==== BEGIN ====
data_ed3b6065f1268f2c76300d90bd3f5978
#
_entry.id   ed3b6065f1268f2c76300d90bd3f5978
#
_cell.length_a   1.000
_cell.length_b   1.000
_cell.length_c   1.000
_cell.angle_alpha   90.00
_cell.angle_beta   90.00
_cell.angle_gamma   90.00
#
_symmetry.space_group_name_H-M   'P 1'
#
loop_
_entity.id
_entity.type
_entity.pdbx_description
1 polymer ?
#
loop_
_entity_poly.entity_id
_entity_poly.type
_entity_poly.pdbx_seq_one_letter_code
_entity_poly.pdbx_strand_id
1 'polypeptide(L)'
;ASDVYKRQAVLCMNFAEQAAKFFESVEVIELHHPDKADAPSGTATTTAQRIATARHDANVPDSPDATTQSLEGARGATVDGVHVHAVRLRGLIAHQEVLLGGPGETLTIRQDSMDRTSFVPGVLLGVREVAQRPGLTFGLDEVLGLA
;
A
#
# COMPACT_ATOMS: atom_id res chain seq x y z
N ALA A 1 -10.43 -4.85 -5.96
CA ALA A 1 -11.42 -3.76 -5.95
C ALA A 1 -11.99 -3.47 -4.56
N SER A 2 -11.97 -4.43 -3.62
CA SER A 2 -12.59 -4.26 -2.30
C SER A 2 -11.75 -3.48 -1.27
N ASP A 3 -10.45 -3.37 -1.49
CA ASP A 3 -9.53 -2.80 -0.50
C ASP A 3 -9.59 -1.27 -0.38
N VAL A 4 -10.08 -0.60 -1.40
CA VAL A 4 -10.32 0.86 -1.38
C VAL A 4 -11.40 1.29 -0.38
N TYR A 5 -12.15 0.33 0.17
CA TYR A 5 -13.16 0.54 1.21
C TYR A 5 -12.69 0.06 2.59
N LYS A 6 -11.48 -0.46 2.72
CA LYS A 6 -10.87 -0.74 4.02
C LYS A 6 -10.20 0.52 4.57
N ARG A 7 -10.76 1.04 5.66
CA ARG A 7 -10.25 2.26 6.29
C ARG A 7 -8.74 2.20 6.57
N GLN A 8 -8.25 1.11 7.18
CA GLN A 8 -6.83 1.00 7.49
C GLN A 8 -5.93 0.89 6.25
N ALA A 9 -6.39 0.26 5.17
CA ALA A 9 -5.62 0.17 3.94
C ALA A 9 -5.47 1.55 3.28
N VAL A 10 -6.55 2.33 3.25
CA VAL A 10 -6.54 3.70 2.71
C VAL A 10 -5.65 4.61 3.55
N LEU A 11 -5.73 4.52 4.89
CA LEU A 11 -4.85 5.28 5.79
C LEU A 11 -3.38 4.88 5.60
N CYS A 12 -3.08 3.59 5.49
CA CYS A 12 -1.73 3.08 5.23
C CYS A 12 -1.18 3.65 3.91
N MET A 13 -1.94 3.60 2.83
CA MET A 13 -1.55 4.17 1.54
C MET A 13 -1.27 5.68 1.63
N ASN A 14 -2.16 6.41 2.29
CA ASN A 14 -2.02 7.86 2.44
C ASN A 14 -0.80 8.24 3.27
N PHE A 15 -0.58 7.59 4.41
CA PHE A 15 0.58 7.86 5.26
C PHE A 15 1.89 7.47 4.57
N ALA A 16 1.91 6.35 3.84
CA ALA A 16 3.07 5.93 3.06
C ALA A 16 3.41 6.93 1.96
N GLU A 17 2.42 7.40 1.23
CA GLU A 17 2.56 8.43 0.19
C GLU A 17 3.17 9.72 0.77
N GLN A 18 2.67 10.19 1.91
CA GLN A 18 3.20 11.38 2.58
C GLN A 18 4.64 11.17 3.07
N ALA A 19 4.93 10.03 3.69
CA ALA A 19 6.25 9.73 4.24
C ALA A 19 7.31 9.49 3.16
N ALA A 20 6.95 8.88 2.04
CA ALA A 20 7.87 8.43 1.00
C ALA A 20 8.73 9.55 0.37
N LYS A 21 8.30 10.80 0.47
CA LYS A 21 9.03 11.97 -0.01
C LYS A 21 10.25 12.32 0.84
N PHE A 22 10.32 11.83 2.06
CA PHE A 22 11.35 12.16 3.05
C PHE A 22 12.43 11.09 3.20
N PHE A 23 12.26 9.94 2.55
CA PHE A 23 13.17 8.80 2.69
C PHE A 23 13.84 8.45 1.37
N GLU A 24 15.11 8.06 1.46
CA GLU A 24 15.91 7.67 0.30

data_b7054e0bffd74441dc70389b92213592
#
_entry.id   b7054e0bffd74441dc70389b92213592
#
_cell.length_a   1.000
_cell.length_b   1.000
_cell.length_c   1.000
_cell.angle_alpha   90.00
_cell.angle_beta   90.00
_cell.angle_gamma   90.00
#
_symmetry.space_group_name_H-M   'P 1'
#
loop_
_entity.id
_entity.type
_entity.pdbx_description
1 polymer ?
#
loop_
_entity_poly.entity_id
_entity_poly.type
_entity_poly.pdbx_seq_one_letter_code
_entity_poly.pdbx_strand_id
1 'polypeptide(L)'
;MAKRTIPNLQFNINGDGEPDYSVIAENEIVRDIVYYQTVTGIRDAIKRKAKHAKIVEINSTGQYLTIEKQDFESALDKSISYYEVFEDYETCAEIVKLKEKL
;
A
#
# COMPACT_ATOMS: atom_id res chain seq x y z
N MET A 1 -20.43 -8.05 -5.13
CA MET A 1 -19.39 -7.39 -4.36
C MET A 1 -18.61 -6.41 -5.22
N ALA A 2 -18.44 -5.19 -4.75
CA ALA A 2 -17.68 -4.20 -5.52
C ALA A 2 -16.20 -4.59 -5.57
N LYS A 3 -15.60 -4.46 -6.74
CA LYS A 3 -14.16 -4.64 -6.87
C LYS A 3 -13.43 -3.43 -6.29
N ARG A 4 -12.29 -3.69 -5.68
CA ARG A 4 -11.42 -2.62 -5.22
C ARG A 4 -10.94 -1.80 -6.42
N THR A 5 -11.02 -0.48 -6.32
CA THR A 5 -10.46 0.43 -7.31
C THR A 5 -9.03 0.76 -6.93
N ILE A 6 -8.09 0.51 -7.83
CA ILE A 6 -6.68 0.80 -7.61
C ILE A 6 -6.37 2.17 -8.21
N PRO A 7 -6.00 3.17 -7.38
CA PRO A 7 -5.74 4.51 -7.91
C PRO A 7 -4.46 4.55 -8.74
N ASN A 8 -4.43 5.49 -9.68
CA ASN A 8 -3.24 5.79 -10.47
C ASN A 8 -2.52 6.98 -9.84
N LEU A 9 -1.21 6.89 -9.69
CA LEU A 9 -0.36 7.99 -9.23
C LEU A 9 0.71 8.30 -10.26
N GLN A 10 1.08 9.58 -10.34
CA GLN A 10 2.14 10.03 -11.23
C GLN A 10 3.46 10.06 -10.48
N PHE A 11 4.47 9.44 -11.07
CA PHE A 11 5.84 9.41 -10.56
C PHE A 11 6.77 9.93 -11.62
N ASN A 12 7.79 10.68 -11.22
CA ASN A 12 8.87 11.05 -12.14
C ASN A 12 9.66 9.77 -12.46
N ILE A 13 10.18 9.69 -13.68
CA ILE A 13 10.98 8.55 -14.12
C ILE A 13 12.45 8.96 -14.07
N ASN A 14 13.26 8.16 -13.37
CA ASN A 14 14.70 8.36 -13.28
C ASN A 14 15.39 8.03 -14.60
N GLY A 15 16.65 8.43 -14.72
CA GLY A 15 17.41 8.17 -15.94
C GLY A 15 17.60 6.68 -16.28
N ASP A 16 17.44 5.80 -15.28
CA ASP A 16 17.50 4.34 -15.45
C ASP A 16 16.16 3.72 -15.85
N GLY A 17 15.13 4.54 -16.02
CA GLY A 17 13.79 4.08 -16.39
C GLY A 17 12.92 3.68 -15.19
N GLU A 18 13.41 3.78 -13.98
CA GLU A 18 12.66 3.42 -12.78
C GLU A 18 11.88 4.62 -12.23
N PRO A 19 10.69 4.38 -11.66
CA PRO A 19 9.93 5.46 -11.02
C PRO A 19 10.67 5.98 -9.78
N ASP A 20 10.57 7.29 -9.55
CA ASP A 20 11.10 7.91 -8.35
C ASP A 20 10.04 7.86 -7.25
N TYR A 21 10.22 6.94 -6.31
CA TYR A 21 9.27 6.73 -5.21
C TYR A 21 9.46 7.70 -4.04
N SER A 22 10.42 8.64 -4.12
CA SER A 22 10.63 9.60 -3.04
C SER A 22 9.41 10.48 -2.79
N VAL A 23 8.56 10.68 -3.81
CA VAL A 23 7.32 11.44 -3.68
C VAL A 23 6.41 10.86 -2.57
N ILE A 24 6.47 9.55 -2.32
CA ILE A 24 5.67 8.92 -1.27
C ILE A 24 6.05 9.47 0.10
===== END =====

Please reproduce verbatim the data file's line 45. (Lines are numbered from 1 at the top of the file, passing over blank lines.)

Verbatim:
C TYR A 5 -12.69 0.06 2.59